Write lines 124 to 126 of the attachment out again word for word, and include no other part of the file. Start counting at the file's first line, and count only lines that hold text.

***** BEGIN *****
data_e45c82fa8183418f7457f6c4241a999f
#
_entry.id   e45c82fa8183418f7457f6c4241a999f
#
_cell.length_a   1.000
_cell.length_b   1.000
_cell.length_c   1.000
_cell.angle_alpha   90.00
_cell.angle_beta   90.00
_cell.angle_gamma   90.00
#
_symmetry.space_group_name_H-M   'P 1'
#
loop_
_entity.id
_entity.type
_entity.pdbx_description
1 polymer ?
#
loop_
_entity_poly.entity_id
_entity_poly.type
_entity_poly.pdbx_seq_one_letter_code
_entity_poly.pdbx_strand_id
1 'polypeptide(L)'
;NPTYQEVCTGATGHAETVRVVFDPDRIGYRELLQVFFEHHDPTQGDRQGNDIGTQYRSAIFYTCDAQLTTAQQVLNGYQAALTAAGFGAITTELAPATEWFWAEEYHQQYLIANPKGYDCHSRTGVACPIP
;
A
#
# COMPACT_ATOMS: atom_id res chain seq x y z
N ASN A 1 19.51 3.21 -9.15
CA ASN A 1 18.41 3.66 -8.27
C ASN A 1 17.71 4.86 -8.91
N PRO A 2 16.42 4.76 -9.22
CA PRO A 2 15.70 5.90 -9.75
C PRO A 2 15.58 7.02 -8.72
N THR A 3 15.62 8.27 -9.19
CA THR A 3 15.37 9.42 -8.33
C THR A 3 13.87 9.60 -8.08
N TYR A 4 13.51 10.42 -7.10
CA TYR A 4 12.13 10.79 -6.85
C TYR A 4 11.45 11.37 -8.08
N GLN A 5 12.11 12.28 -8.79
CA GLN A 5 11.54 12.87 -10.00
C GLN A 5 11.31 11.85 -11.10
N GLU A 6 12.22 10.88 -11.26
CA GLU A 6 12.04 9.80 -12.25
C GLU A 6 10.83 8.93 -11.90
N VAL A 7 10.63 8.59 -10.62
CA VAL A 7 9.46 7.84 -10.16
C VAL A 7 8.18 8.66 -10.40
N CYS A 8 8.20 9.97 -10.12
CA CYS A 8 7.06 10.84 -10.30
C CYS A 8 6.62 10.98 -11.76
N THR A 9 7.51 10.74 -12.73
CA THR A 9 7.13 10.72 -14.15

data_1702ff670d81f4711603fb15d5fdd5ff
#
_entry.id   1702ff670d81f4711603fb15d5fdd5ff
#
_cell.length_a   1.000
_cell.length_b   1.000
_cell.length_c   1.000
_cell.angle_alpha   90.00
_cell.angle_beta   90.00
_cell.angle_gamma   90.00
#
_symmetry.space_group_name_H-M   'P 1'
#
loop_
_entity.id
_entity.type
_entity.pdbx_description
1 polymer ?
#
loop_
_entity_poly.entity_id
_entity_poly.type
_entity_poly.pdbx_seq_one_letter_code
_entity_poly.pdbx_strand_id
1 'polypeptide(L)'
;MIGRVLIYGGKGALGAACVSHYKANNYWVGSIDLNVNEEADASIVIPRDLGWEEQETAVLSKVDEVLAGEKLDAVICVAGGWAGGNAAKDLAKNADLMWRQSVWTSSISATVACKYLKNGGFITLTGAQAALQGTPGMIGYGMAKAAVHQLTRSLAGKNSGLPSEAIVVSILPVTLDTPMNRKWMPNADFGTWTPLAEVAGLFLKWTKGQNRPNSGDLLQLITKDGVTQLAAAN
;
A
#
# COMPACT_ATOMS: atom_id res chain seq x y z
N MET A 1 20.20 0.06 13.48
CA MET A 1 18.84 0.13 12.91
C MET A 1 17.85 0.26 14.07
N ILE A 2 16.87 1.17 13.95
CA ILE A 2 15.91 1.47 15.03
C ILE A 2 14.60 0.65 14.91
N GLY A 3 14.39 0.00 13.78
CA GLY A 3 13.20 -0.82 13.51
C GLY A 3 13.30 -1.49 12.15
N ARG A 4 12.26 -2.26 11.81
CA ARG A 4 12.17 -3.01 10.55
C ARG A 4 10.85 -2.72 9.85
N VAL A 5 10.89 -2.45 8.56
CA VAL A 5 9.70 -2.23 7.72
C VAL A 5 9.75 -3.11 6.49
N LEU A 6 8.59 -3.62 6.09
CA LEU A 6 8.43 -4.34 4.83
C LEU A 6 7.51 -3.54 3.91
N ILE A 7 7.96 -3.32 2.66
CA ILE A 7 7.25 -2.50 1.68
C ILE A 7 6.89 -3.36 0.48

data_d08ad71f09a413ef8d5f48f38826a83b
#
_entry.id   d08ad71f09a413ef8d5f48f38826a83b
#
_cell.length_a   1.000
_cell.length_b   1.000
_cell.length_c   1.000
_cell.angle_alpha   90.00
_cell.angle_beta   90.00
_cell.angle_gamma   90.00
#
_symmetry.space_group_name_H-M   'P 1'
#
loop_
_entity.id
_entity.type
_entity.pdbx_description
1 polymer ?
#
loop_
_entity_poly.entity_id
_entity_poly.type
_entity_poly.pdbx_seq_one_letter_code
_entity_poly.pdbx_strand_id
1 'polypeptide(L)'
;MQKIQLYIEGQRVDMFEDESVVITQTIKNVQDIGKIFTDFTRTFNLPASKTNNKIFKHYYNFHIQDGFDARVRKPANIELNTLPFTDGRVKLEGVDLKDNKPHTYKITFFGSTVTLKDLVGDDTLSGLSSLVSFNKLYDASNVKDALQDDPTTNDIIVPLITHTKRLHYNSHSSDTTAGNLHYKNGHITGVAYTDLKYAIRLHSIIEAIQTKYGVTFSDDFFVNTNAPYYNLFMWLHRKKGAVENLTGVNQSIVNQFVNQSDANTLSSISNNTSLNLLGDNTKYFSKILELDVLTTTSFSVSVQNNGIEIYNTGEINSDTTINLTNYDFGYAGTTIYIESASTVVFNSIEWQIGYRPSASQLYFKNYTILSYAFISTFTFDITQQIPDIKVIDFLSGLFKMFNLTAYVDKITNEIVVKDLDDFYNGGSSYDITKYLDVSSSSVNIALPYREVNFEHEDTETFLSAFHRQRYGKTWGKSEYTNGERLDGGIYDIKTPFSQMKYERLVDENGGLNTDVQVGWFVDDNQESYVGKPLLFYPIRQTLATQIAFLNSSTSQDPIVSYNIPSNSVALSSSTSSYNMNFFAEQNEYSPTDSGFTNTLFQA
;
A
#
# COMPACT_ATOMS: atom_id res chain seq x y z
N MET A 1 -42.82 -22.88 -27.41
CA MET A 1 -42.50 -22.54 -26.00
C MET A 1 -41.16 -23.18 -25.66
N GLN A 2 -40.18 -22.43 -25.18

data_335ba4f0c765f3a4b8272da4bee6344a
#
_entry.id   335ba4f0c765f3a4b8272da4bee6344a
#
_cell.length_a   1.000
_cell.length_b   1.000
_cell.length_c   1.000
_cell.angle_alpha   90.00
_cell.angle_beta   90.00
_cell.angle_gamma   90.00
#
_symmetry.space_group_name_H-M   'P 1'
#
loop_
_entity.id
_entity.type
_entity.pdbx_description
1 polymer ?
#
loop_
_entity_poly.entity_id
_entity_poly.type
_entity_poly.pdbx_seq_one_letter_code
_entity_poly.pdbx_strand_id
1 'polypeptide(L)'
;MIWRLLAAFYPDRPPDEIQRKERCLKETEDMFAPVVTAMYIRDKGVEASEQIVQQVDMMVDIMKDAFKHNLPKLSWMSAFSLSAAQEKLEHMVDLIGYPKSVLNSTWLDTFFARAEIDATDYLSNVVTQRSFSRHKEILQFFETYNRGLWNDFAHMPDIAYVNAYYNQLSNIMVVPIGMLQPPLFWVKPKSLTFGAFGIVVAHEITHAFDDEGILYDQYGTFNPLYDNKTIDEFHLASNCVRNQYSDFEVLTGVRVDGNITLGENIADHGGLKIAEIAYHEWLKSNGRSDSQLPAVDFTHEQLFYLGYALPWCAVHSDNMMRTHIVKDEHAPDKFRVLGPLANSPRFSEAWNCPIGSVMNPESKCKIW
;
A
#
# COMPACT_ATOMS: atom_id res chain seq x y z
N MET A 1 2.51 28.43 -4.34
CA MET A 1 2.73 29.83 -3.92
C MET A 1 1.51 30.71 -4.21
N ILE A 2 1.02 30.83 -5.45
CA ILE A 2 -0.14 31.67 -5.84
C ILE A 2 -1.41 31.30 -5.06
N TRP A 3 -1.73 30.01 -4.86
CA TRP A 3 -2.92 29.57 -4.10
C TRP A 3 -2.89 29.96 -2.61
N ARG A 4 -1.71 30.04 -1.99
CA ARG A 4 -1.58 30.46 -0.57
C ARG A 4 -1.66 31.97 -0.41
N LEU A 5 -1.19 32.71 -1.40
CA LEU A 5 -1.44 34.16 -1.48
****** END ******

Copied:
_entity.pdbx_description
1 polymer ?
#